With so little time in the Philippines we decided to pick only one of the 7,407 islands and make the most of our time there. While Palawan appealed there wasn’t much chance of us doing it right in the timeframe. While we’d had recommendations and marked up a few options we plumped for Bohol as a balance between good beach, diving options and general things to do.
We’d arranged to stay at L’Elephant Bleu for the first evening on Panglao just off Alona beach and they offered an airport pickup which always makes things easier. We couldn’t check-in when we arrived as we were too early so we wandered out for lunch. Bohol was on a twelve-hour brownout meaning no water or power except for those places with their own private generators so we picked one such place and over-faced ourselves with a salad wrap that used soft pizza bread rather than tortilla.
The place was similar to a lot of places in the Philippines – the majority of its patrons were middle-aged+ Caucasian men looking sleazy hanging around with teenage or slightly older local girls who spent their time looking uncomfortable. It doesn’t make for much of an atmosphere.
After lunch we checked in and then took a wander to the beach. While it was fairly long and fairly white it was also fairly narrow and the offshore fairly packed with boats and rocks. Given the plaudits it had when we were researching the place it was a bit of a disappointment. It was also overcast and incredibly muggy which didn’t do much to improve matters.
After a dip we took a look around accommodation alternatives and soon realised that at least some of our research was sound and we were already in the best place for us anyway. Extending our stay there meant a stint in the slightly more expensive cottages but it was still better and one less thing to worry about.
Now beyond the supposed 5pm return of power yet still without we popped out for a couple of the staple beer of the Philippines. San Miguel. Magical Spanish influence. As we put away our beers the electricity eventually returned. We grabbed a light bite to eat before retiring for the evening to get cleaned up and crash.
It’s worth mentioning at this point that throughout my entire time in the Philippines I did not have a single good local meal. The food in general wasn’t notable. The vast amount of fare on offer was western and while it often filled a hole it was never exceptional and given the regular culinary delights of Thailand it was a big come-down.
Bad weather held sway for a couple of days confining us to our cottage but to be honest this made for a welcome break and we pottered about writing, photo processing, reading and generally relaxing. We also planned our last couple of days on Bohol to be much busier affairs.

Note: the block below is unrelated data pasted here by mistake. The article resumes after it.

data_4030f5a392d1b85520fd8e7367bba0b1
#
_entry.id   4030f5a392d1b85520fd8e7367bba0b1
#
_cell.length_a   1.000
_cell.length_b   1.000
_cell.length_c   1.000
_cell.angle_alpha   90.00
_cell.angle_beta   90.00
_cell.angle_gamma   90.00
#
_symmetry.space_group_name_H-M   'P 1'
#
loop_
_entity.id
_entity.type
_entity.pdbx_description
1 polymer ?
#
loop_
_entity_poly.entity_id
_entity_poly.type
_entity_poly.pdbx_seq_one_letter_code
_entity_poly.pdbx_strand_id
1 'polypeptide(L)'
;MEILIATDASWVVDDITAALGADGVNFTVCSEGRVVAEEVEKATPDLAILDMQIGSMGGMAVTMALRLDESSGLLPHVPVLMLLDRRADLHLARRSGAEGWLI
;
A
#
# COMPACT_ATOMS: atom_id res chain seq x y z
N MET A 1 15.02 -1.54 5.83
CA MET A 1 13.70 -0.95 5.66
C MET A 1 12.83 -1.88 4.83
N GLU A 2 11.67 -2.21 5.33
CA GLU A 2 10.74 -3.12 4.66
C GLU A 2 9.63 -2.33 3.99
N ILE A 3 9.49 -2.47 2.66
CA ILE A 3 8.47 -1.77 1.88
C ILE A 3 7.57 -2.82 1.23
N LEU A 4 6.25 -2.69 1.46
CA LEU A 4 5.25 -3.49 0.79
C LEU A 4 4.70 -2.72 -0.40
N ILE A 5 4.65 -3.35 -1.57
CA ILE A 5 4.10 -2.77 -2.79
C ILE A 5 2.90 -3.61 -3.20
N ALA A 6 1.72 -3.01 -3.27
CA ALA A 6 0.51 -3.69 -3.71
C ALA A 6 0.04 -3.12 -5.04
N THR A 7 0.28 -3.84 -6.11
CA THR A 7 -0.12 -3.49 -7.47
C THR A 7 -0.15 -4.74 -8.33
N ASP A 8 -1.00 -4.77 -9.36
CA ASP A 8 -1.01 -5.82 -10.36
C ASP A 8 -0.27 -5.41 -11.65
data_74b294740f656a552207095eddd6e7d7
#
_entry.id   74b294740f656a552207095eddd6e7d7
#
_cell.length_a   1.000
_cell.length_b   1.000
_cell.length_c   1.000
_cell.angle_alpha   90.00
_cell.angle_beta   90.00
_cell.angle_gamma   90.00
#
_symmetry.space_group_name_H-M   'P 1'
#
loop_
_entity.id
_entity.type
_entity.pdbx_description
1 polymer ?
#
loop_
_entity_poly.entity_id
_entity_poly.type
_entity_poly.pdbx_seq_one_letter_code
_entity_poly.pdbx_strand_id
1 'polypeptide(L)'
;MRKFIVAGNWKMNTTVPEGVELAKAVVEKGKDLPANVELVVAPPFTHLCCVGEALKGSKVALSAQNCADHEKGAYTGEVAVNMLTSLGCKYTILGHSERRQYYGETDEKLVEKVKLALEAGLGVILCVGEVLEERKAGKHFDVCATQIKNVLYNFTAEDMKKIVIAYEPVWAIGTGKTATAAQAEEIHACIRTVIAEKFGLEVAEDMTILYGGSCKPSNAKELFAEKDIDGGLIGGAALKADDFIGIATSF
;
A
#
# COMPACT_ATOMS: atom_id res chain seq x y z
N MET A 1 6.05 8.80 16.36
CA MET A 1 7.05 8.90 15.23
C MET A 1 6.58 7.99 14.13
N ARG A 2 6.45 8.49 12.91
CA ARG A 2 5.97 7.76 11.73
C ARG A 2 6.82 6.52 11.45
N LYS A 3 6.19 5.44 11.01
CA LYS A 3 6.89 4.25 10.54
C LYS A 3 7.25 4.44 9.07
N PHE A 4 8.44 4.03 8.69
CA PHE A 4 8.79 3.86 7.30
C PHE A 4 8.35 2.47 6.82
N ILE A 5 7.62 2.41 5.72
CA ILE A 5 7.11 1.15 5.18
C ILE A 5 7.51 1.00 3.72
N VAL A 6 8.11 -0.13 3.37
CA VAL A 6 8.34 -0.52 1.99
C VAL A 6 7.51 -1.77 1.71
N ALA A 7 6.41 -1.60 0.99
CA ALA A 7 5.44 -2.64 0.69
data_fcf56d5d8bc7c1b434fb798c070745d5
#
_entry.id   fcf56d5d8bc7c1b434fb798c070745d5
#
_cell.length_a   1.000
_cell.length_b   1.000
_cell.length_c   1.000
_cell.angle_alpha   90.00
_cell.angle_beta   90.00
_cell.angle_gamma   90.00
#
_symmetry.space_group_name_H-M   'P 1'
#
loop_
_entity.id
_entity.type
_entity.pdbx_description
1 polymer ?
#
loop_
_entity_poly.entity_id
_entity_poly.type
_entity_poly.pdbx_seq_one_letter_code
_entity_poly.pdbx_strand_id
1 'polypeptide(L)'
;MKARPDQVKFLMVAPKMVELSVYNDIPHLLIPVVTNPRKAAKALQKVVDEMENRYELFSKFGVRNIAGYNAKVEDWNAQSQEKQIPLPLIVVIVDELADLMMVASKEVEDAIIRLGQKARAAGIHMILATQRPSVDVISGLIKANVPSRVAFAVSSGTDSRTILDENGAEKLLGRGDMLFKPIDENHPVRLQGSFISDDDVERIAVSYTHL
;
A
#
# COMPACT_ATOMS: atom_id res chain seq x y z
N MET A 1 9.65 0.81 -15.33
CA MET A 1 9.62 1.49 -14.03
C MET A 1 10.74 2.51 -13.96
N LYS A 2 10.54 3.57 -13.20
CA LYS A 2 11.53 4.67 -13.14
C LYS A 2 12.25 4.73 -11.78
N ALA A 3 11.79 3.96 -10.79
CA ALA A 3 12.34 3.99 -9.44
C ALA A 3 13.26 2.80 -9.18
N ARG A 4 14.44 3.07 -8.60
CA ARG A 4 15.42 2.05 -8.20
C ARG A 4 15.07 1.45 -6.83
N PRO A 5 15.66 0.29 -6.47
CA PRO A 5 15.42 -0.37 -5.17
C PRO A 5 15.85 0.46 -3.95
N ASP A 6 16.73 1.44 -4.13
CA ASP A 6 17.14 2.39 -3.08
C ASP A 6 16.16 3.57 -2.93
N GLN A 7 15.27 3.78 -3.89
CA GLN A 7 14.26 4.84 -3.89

First up were a couple of dives. Highlights included plenty of turtles and a first experience of strong current drift-diving along a reef wall. The latter was brutally exhausting. We met a technical diver whose name now escapes me which is probably due to the amount of beer we drank afterwards. We think it was Andy but we’re probably wrong. It doesn’t help that I’m writing this over a month after it happened. Who’d be a blogger eh?
The next day was a great tour around Bohol’s main sights. The most unique attraction and also the primary tourist destination on Bohol are its chocolate hills. The island has an area covered by over a thousand hills shaped like Hershey’s Kisses. In the dry season they turn brown causing Nancy Reagan to liken them to the famous US chocolates and the locals liked it so much they picked the name up and ran with it.
We visited just as the dry season was starting so the hills were a fairly lush green but it was still an impressive sight. Most of them only have grass growing on them and the land on which they sit is flat but for them.
As well as the chocolate hills we scooted around a load of other places the most notable being the Tarsier reserve. These tiny primates with huge eyes are nocturnal but we found ourselves lucky enough to wander by several that were awake and happy enough to pose for a photo op. Unlike some of the places we’ve visited the reserve was run really well with volunteers dotted around making sure everyone is keeping quiet and not touching the little critters.
We saw churches, monuments, rope bridges and had lunch on the river [an awful cold buffet of local-ish foods – the most disappointing part of the day] and by the time we returned we were pretty tired and ready to hit the sack before our flight back to Manila the next day.